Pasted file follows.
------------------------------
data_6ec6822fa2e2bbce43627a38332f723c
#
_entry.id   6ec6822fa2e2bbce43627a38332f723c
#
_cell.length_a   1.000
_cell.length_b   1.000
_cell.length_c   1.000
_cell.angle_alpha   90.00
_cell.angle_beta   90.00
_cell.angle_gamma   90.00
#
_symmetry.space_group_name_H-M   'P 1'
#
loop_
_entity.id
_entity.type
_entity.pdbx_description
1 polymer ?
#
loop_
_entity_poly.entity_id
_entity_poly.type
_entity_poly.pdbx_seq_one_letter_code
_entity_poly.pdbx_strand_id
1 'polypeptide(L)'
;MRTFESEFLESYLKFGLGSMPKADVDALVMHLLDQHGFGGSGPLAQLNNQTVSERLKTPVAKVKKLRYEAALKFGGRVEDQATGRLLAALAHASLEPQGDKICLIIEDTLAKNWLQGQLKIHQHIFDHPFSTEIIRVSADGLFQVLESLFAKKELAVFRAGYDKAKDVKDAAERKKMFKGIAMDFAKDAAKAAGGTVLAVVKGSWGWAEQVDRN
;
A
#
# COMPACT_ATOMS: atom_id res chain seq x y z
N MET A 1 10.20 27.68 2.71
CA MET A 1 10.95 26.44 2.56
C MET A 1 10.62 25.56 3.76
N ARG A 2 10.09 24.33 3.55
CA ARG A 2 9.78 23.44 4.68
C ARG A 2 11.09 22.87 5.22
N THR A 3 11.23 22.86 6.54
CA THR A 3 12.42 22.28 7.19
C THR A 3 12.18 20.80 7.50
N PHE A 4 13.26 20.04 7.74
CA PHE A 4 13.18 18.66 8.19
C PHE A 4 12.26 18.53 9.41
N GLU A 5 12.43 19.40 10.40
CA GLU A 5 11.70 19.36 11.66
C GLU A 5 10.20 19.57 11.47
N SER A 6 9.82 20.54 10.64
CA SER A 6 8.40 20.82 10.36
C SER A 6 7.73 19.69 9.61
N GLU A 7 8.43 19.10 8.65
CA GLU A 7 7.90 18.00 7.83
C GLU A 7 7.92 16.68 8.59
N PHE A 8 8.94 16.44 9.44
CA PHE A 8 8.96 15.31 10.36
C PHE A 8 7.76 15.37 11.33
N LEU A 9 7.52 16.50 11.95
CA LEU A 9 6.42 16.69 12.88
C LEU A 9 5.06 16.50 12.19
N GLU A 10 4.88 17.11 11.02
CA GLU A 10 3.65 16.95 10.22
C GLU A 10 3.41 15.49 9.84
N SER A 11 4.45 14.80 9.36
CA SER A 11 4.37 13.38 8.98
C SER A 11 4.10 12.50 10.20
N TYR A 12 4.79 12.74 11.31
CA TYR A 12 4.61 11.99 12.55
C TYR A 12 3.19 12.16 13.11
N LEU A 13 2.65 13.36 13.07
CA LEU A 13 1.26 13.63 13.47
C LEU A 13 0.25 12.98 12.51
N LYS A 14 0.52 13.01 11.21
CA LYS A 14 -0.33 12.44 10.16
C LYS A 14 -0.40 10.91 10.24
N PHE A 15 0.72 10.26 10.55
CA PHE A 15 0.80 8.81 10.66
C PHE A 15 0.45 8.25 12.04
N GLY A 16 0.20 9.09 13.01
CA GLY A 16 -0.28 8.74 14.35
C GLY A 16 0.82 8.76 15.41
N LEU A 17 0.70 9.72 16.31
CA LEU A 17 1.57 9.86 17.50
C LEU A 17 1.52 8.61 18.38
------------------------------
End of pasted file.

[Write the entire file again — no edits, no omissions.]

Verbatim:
data_6ec6822fa2e2bbce43627a38332f723c
#
_entry.id   6ec6822fa2e2bbce43627a38332f723c
#
_cell.length_a   1.000
_cell.length_b   1.000
_cell.length_c   1.000
_cell.angle_alpha   90.00
_cell.angle_beta   90.00
_cell.angle_gamma   90.00
#
_symmetry.space_group_name_H-M   'P 1'
#
loop_
_entity.id
_entity.type
_entity.pdbx_description
1 polymer ?
#
loop_
_entity_poly.entity_id
_entity_poly.type
_entity_poly.pdbx_seq_one_letter_code
_entity_poly.pdbx_strand_id
1 'polypeptide(L)'
;MRTFESEFLESYLKFGLGSMPKADVDALVMHLLDQHGFGGSGPLAQLNNQTVSERLKTPVAKVKKLRYEAALKFGGRVEDQATGRLLAALAHASLEPQGDKICLIIEDTLAKNWLQGQLKIHQHIFDHPFSTEIIRVSADGLFQVLESLFAKKELAVFRAGYDKAKDVKDAAERKKMFKGIAMDFAKDAAKAAGGTVLAVVKGSWGWAEQVDRN
;
A
#
# COMPACT_ATOMS: atom_id res chain seq x y z
N MET A 1 10.20 27.68 2.71
CA MET A 1 10.95 26.44 2.56
C MET A 1 10.62 25.56 3.76
N ARG A 2 10.09 24.33 3.55
CA ARG A 2 9.78 23.44 4.68
C ARG A 2 11.09 22.87 5.22
N THR A 3 11.23 22.86 6.54
CA THR A 3 12.42 22.28 7.19
C THR A 3 12.18 20.80 7.50
N PHE A 4 13.26 20.04 7.74
CA PHE A 4 13.18 18.66 8.19
C PHE A 4 12.26 18.53 9.41
N GLU A 5 12.43 19.40 10.40
CA GLU A 5 11.70 19.36 11.66
C GLU A 5 10.20 19.57 11.47
N SER A 6 9.82 20.54 10.64
CA SER A 6 8.40 20.82 10.36
C SER A 6 7.73 19.69 9.61
N GLU A 7 8.43 19.10 8.65
CA GLU A 7 7.90 18.00 7.83
C GLU A 7 7.92 16.68 8.59
N PHE A 8 8.94 16.44 9.44
CA PHE A 8 8.96 15.31 10.36
C PHE A 8 7.76 15.37 11.33
N LEU A 9 7.52 16.50 11.95
CA LEU A 9 6.42 16.69 12.88
C LEU A 9 5.06 16.50 12.19
N GLU A 10 4.88 17.11 11.02
CA GLU A 10 3.65 16.95 10.22
C GLU A 10 3.41 15.49 9.84
N SER A 11 4.45 14.80 9.36
CA SER A 11 4.37 13.38 8.98
C SER A 11 4.10 12.50 10.20
N TYR A 12 4.79 12.74 11.31
CA TYR A 12 4.61 11.99 12.55
C TYR A 12 3.19 12.16 13.11
N LEU A 13 2.65 13.36 13.07
CA LEU A 13 1.26 13.63 13.47
C LEU A 13 0.25 12.98 12.51
N LYS A 14 0.52 13.01 11.21
CA LYS A 14 -0.33 12.44 10.16
C LYS A 14 -0.40 10.91 10.24
N PHE A 15 0.72 10.26 10.55
CA PHE A 15 0.80 8.81 10.66
C PHE A 15 0.45 8.25 12.04
N GLY A 16 0.20 9.09 13.01
CA GLY A 16 -0.28 8.74 14.35
C GLY A 16 0.82 8.76 15.41
N LEU A 17 0.70 9.72 16.31
CA LEU A 17 1.57 9.86 17.50
C LEU A 17 1.52 8.61 18.38